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Despite tapes, no Las Vegas terror warning

Memos say casinos feared liability

WASHINGTON -- A year after the Sept. 11 attacks, the Justice Department obtained video surveillance tapes suggesting terrorists were targeting Las Vegas casinos, but authorities never alerted the public as they discussed whether a warning might hurt tourism or increase the casinos' legal liability, internal memos show.

The mayor of Las Vegas said yesterday he was never told about the tapes uncovered in Detroit and Spain in 2002, and had been assured by the FBI there were no credible threats against his city. "If I were told, I would certainly tell the public," Mayor Oscar Goodman said.

But memos and e-mails between federal prosecutors, obtained by The Associated Press, say Las Vegas authorities were alerted to some of the footage by Aug. 30, 2002. Later, numerous local law enforcement officials were invited by a senior FBI agent to view the footage, but most spurned the invitation, the memos say.

One document quotes a federal prosecutor in Las Vegas as saying the mayor was concerned about the "deleterious effect on the Las Vegas tourism industry" if the Detroit evidence became public. Another memo states the casinos didn't want to see the footage for fear it would make them more likely to be held liable in civil court if an attack occurred.

One of the tapes, found in Spain, shows Al Qaeda's European operatives casing Las Vegas casinos in 1997, engaging in casual conversation that included an apparent reference to Khalid Shaikh Mohammed, the mastermind of the Sept. 11, 2001, attacks. The tape was sent to Al Qaeda's leadership to help in the selection of targets, documents show.

The documents state the two tapes include footage of the MGM Grand, Excalibur, and New York-New York casinos -- three hotels within a short distance of each other on the Las Vegas strip with a combined total of 11,000 rooms.

"The information, unfortunately, was not taken as seriously as we believed it to have been," Assistant US Attorney Richard Convertino said in an interview, recounting how only two local police officers took up the FBI agent's offer to see the tape.

"The reason that he [the FBI agent] was given for the low turnout was because of liability. That if they heard this information they would have to act on it. It was extraordinarily unacceptable and absolutely outrageous," Convertino said.

The prosecutor said he later asked a Las Vegas police officer, who had seen the tape and flown to Detroit to help, why more wasn't done. "This officer told me that the amount of money that travels through Las Vegas on a daily, weekly, and monthly basis -- if something doesn't go boom, nothing is going to be done," he said.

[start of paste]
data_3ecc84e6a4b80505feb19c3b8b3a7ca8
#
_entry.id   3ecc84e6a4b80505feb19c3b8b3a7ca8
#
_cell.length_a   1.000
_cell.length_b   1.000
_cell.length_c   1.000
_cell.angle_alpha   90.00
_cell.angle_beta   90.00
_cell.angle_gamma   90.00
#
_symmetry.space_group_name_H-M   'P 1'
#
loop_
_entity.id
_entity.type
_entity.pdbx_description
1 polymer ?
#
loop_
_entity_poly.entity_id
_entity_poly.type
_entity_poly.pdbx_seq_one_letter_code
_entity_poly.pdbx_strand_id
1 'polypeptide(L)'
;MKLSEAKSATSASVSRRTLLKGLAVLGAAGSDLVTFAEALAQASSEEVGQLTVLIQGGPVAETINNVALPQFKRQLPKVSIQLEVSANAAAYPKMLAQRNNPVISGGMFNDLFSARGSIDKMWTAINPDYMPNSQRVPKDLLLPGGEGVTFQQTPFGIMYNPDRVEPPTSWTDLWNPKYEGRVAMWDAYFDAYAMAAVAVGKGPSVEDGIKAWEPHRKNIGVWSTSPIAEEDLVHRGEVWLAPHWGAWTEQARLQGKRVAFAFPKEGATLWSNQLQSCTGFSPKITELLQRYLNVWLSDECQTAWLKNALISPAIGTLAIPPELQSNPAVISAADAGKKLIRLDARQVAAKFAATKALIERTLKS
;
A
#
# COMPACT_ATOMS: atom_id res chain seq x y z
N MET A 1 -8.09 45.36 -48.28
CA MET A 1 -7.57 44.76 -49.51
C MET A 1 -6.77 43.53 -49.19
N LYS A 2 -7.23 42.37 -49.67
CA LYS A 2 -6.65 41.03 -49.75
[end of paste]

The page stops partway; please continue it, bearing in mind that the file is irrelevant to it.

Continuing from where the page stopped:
Convertino led the successful prosecution of the Detroit terror cell but has since been removed from the case amid an investigation into whether the prosecution team withheld certain evidence from defense lawyers. Convertino alleges the probe is retaliation for his recent cooperation with Congress.

Justice Department officials declined to comment yesterday, citing a gag order imposed by the judge in the Detroit case.

Goodman, the mayor, said he didn't learn about either tape until an AP story on Sunday. Clark County Undersheriff Doug Gillespie said he first learned about the Detroit footage during the Detroit trial in spring 2003 and found out about the Spanish tape afterward.

"They're saying we didn't do our job, and it is to the contrary. They had the information. They chose not to give it to us," Gillespie said of federal authorities.

Las Vegas has been considered a terror target since shortly after the Sept. 11 attacks when it was determined that Mohamed Atta and his hijackers made trips there before their suicide attacks. But the extent of video surveillance hasn't received attention.

The owner of the Excalibur, one of the casinos in the videos, said yesterday he was never told. "You're giving me information I've never heard," said Glenn Schaeffer, president and chief financial officer of Mandalay Resort Group.

Yvette Mone, a spokeswoman for the MGM, declined to say if casino officials were invited to see the tape, simply stating, "We have always cooperated with state, local and federal authorities in dealing with these matters and we continue to do so today."

Homeland Security officials said yesterday there is no imminent threat known to Las Vegas, although it remains a suspected target. They said the 2002 episode showed the need for the instant local alert system the department created last year.

Knowledge of the tapes reached the highest levels of the Justice Department. The department's terrorism chief, Barry Sabin, referenced the casino footage in a memo to the FBI.

In late summer 2002, FBI agents discovered the casino footage when they belatedly decoded a European surveillance tape found a year earlier in the Detroit terror cell's apartment. A few weeks later, a Justice Department specialist provided prosecutors similar surveillance that Spanish authorities had recovered from an Al Qaeda cell in Madrid.

When FBI supervisory agent Paul George flew to Las Vegas to show the Detroit tape, "the FBI, casino representatives, Clark County Sheriff's Department, and the JTTF [joint terrorism task force] declined to attend," Assistant US Attorney Keith Corbett wrote.

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